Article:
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Dautrich v. Nationstar Mortgage, LLC

United States District Court, D. New Jersey, Camden Vicinage

June 29, 2018

DAVID and DIANE DAUTRICH, Plaintiffs,
v.
NATIONSTAR MORTGAGE, LLC, and SAFEGUARD PROPERTIES MANAGEMENT, LLC, Defendants.

          OPINION

          RENÉE MARIE BUMB UNITED STATES DISTRICT JUDGE

         This matter comes before the Court upon Defendant Nationstar Mortgage LLC's (“Nationstar”) Motion for Summary Judgment and Plaintiffs David and Diane Dautrich's Cross Motion for Summary Judgment on Counts 2 and 3 of the Complaint. For the reasons set forth below, the Court will grant in part and deny in part Nationstar's motion, and deny the Dautrichs' motion.[1]

         I. Facts and Procedural History

         At all relevant times, the Dautrichs have owned a five bedroom, four and a half bathroom, oceanfront second home in Stone Harbor, New Jersey. (Plaintiffs' Response to Defendant's Statement of Undisputed Facts ¶¶ 4, 9) The house's fair market value is approximately 2.9 to 3.6 million dollars. (Id. ¶ 8)

         It is undisputed that in July 2012, when Defendant Nationstar took over servicing the Dautrichs' mortgage on the Stone Harbor property[2], the Dautrichs were already in default. (Plaintiffs' Response to Defendant's Statement of Undisputed Facts ¶ 5) Nationstar's first letter to the Dautrichs advising them of the servicing change reflects that, as of July 15, 2012, the Dautrichs' monthly mortgage payment was $11, 122.83, their principal balance was $1, 480, 682.89, and the escrow balance was $0.00. (David Dautrich Cert. Ex. 2)

         Once loans are in default, Nationstar “maintains protocols to inspect the property at least once a month.” (Plaintiffs' Response to Defendant's Statement of Undisputed Facts ¶ 15) While the precise legal relationship between Nationstar and Defendant Safeguard Properties (“Safeguard”)[3] is presently unclear, it is undisputed that Safeguard inspected the Dautrichs' Stone Harbor property on a monthly basis beginning in October, 2013 through March, 2014. (Deutch Cert. ¶ 3)[4]

         Based on an inspection performed on February 27, 2014, Safeguard concluded that the property was “vacant but maintained.” (Deutch Cert. Ex. 7) On March 4, 2014, Safeguard sent a work order to Four Corners Management directing Four Corners to change the locks and winterize the property. (Id. Exs. 8-9) The Dautrichs assert that during the course of changing the locks and winterizing the property, the front door doorjam was “damaged, ” the custom-made back door was “damaged, ” the custom-made crawlspace door was “dented and scratched, ” and the water heater was improperly drained without turning off the electricity which caused the water heater to burn out. (David Dautrich July 7, 2017 Dep. p. 25-41) The Dautrichs also assert that inspection stickers were placed on granite and porcelain surfaces in the house. (Id. p. 42)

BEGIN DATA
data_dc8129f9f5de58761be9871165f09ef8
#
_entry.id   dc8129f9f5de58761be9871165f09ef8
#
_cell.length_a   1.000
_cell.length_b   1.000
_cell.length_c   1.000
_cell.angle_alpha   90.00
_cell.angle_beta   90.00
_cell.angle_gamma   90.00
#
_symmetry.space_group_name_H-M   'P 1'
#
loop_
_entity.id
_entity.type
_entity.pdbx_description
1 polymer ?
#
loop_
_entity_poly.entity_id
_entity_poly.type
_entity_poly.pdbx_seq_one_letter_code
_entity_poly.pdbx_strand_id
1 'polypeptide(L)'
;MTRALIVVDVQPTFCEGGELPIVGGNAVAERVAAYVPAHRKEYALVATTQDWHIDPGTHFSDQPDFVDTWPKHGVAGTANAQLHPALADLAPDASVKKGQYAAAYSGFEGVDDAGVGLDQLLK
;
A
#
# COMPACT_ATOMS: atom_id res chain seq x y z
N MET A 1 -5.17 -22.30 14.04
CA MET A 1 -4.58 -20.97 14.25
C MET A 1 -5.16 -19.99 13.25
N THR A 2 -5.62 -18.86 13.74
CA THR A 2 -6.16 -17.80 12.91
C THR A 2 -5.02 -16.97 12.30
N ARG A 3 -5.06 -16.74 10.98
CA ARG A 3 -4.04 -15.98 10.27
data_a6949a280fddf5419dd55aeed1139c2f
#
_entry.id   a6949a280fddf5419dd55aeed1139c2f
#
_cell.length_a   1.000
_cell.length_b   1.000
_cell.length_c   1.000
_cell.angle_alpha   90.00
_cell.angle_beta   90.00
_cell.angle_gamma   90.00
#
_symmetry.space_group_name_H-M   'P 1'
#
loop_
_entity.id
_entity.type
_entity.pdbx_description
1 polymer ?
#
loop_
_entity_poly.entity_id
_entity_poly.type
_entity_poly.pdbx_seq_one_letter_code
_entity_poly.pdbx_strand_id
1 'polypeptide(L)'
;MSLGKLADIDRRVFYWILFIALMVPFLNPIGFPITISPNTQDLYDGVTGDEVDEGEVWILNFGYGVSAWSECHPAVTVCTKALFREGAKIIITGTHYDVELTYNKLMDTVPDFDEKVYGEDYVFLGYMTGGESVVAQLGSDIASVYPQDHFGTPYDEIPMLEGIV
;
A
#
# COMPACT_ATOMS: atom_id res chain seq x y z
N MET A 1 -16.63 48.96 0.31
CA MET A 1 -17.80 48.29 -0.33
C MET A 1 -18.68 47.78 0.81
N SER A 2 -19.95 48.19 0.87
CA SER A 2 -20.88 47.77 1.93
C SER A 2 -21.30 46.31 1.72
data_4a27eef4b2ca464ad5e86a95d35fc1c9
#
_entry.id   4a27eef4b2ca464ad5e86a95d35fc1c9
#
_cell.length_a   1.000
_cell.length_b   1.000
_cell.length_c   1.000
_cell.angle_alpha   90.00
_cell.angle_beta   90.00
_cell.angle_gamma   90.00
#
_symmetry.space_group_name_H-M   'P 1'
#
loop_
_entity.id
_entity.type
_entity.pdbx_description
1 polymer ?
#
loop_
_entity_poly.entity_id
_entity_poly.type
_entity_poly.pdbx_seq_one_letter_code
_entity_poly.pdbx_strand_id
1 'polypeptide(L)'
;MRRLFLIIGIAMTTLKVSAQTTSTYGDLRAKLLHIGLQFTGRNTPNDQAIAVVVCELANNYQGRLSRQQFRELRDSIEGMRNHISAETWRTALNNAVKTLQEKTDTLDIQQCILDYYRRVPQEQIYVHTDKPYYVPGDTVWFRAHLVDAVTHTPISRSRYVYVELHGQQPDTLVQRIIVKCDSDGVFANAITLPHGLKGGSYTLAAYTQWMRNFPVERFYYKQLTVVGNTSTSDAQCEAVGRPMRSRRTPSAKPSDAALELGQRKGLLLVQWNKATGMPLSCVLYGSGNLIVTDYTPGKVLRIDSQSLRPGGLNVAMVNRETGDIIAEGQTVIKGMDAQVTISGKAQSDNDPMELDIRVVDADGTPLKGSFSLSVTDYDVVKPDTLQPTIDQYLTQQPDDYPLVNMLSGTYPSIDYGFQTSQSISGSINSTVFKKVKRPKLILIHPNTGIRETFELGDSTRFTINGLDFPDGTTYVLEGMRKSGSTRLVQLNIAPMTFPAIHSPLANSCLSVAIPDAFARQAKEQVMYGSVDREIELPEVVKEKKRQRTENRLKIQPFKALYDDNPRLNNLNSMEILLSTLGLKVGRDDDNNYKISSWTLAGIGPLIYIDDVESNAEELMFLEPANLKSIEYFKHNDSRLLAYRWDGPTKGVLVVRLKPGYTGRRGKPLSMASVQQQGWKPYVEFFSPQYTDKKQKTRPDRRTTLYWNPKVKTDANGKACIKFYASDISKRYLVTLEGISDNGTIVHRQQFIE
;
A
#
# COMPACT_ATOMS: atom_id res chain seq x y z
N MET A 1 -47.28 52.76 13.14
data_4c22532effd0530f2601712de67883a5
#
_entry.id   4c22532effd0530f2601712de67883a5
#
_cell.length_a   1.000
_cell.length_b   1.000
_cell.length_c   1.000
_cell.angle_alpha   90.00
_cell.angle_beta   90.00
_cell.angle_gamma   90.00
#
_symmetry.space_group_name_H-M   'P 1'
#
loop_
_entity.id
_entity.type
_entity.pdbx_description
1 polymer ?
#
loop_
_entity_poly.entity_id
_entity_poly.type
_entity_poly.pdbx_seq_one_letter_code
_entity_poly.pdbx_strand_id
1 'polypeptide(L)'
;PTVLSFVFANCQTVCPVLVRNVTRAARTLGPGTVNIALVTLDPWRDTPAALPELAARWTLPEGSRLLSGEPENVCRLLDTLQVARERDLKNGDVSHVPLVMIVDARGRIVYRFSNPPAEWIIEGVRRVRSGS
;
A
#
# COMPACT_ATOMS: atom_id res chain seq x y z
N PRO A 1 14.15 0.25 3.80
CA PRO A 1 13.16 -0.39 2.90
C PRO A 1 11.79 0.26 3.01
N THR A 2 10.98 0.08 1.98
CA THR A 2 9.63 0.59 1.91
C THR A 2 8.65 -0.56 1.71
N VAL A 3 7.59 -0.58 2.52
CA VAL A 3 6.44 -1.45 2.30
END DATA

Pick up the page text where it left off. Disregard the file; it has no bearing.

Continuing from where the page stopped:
David Dautrich discovered that the locks had been changed on the house sometime in “late March or early April 2014.” (David Dautrich July 7, 2017 Dep. p. 22) The record does not disclose exactly what happened after it was determined that the Dautrichs had not abandoned the house; David Dautrich testified that he and his wife were still able to rent out the house without a decrease in the rental value. (Id. p. 41)

         A few months later, in a letter dated July 28, 2014, Nationstar sent the Dautrichs a proposed Loan Modification Agreement. (David Dautrich Cert. Ex. 4) The proposed modification was a two year reduction of the interest rate and a two year interest-only monthly payment of $5, 612.42. (Id.) (emphasis added). The letter stated that “to take advantage of this opportunity you must” sign the agreement before a notary and return the signed, notarized agreement with “your initial payment of $14, 398.38.”[5] (Id.) Significantly, the letter also stated that, “[t]his offer to modify your loan expires on 31JUL2014.” (Id.)

         David Dautrich testified that he received the letter in the evening of July 29th or 30th, and called Nationstar the next day to tell them that he was interested in a loan modification but that it would be “impossible” to perform in such a short period of time. (David Dautrich Dec. 8, 2016 Dep. p. 39)[6] Dautrich further testified that he told Nationstar's representative, “Joe”, that Dautrich and his wife “want[ed] to back everything up 30 days” so that they could have enough “time to get the money together.” (Id. p. 42) It is undisputed that “Nationstar agreed to change the date upon which the qualifying payment and Loan Modification Agreement had to be returned executed.” (Plaintiffs' Response to Defendant's Statement of Undisputed Facts ¶ 28)

         In a letter to Nationstar dated August 1, 2014, David Dautrich memorialized his telephone conversation with Nationstar concerning the proposed modification:

         Dear Ms. Drake:

         Late in the evening on July 30, 2014, we received the package from Nationstar with the enclosed Letter Acknowledgement, Loan Modification Agreement and the Agreement to Maintain Escrow Account. Obviously, we could not return those documents, along with a check in the amount of $14, 398.38 ("Qualifying Payment") by July 31, 2014, as Nationstar's letter requested.

         Therefore, I called to speak with you from my attorney's office today, August 1, 2014, and requested that the temporary modification offered documents be extended until August 28, 2014. Nationstar Employee No. 8972096, Joe, said he received authority to extend Nationstar's modification offer to August 28, 2014. That said, my wife and I will be signing the three documents referenced above and returning them to Nationstar via FedEx, along with our check in the amount of $14, 398.38. I understand from speaking to Joe, No. 8972096, that any foreclosure proceedings will be withdrawn and halted and this is, essentially, a new start, at least for the two years during which the loan modification will be in effect.

         I would still appreciate an explanation from you as to how our initial payment of $14, 398.38 was computed and, also, an explanation as to how those proceeds will be applied to our obligation:'' You will be receiving our check in the amount of $14, 398.38 ("Qualifying Payment"), along with our signed and properly notarized Loan Modification Agreement and Agreement to Maintain Escrow Account by the extended date of August 28, 2014 via FedEx.

         (Steinlight Cert. Ex. I)

         Around August 28, 2014, the Dautrichs delivered to Nationstar a check in the amount of $14, 398.38 and executed copies of the documents Nationstar included in its July 28thletter. (Plaintiffs' Response to Defendant's Statement of Undisputed Facts ¶ 31)[7] Importantly, however, the Dautrichs changed material terms of the proposed Loan Modification Agreement before they executed it:

         (Image Omitted)

(Dautrich Cert. Ex. 4) It is undisputed that Nationstar never executed the altered Loan Modification Agreement. (Plaintiffs' Response to Defendant's Counterstatement of Undisputed Facts ¶ 32) Nationstar deposited the Dautrichs' check into their “suspense account” and did not credit any of the money towards the loan at issue. (Plaintiffs' Response to Defendant's Counterstatement of Undisputed Facts ¶ 33)[8]